Mississippi John Hurt and Tom Waits

I've noticed this before but today I was listening to Mississippi John Hurt and was once again astonished to hear how much Tom Waits (in his first recordings) borrowed from him. And Tom Waits is my favorite musician of all time (well, tied with John Coltrane) so it's not an attack on the man.

Anybody have recommendations for music in the style of MJH? Preferably something from that time period, especially his "last sessions" recording in the mid 1960s

By the way...MJH had an amazing career...falling totally off the radar around the depression and working as a sharecropper until he was rediscovered 30 years later! Check the link below for a little info on him.

Back in the late 1950's and early 1960's, when I was developing a strong interest in Delta blues and coun try blues, I bought several albums of recordings by MJS and Big Bill Broonzy. During this time period, I lived in the suburbs of Washington, DC, (Kensington, MD), and had the chance to hear MJH at a club appearance in the DC area. He had a wonderful stage presence, with a warm, very human quality -- particularly for someone who had a difficult life. He seemed somewhat nonplussed by his appeal to so many white, middle-class white people, but clearly was having a good time sharing his music.

MJH didn't make many recordings during his lifetime, but the ones he did for Vanguard and Piedmont in the early '60's are probably his best. And for those who like MJH, check out the recordings of Broonzy and Lightnin' Hopkins.
John Lennon even mentioned Hurt as an influence in that famous 1971 interview for Rolling Stone Magazine.
I have a soft spot for Mississippi John Hurt, too. I don't think there are many who combined the grit, sweetness and virtuosity he did. I've always loved listening to him, as well, because everything about his voice, the accent, the lilting rhythm, the words themselves, sounds exactly like my grandparents. They were white but were Mississippi sharecroppers, too.

You might listen to samples of Mance Lipscomb and see what you think. I heard him several times when I lived in Austin in the late 60's and 70's because he lived close by and came into town fairly regularly. His is the only music I can think of that has the simplicity and wry sense of humor as Hurt. He's not quite as polished but another fine example of that same style of playing and singing.
I just got these links. Old footage of Mississippi John Hurt playing. Fantastic! In the first one MJH talks about how he learned how to play the guitar at age 8.




If you like this kind of music, you really owe it to yourself to watch. Very interesting.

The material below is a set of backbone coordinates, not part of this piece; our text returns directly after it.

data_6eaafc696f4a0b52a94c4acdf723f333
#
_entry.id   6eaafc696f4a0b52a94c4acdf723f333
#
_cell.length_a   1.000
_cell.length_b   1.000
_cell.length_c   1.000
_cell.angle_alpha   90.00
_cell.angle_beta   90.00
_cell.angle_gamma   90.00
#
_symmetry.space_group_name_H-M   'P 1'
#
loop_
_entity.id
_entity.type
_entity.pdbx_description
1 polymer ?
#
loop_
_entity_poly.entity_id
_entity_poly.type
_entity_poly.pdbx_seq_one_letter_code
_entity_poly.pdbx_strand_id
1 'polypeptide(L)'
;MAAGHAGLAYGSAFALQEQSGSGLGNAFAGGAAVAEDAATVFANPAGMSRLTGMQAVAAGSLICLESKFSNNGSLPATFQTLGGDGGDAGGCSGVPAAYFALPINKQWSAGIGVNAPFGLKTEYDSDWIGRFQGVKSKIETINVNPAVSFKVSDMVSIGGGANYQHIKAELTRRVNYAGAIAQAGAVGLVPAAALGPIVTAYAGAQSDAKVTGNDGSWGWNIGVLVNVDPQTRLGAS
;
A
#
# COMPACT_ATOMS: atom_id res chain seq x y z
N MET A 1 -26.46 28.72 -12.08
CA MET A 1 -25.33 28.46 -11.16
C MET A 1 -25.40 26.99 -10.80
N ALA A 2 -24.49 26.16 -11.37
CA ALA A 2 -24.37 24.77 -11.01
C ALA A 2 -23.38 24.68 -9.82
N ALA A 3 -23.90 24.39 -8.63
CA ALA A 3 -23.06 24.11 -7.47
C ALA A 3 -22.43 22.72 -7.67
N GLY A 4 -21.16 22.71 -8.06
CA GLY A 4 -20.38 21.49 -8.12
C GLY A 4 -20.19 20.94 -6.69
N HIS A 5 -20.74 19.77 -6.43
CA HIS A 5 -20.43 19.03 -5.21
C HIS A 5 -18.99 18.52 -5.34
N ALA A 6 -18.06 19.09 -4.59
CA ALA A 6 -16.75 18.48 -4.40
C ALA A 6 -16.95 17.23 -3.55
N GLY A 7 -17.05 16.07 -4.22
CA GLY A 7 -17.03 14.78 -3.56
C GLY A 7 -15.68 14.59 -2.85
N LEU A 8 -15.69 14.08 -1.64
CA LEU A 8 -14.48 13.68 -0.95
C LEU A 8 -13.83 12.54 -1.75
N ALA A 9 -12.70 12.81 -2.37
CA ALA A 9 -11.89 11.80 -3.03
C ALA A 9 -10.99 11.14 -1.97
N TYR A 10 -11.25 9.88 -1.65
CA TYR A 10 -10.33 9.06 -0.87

Taj Mahal and Alvin Youngblood Hart are both very much disciples of MJH. Also don't miss "Avalon Blues" a MJH tribute album that came out on Vangaurd in 2001. A really great album with tons of cool artists doing MJH tunes. Should be widely available. Happy listening!
Man, you ask a complex question....... When I started playing guitar John Hurt was one of my main influences. I loved country blues and from him I went on and tried to learn as many of the different styles from those old guy's as I could. John Hurt is pretty accessable. It might be hard to get into some of the other blues players of that period at first, but keep listening if this is the case.

Some of my favorites (hopefully you or others might like them too) are: in the Piedmont style, Reverend Gary Davis, Blind Blake, Bo Carter, and Blind Boy Fuller. Delta blues: Robert Johnson, Son House, Charley Patton (a monster), and Skip James. Texas guy's: Blind Lemon Jefferson, Blind Willie Johnson (another monster), and Muddy Waters (check out the "Plantation Recordings")........ Modern guy's you might like are: Ry Cooder, Taj Mahal, Paul Geremia, John Hammond Jr. (he made a record recently of all Tom Waits songs, BTW), The Jim Kweskin jug band, and Jourma Koukanen(sp?)..........

John Hurt is everywhere in modern music (or, at least roots variants), but so are a lot of the other old guy's. Listen to some of Beck's records, Wilco, The Rolling Stones, etc.

There was even a lot of cross-pollenation between them and the hillbilly music of that era; check out Jimmy Rodgers (the country one), Bill Monroe, etc.

Sorry to ramble...... hope it's helpful info

Thanks for all the recs guys. I went to amazon and took a listen and bought a bunch of stuff...

Avalon Blues tribute
Mance Lipscomb
blind willie johnson and bill monroe to start.

can't wait.

Once you've digested your current crop of purchases, all of which I second, you might also want to try Bill Morrissey's Songs of Mississippi John Hurt, a 1999 release on Philo. It's an admirable piece of work, and beautifully recorded.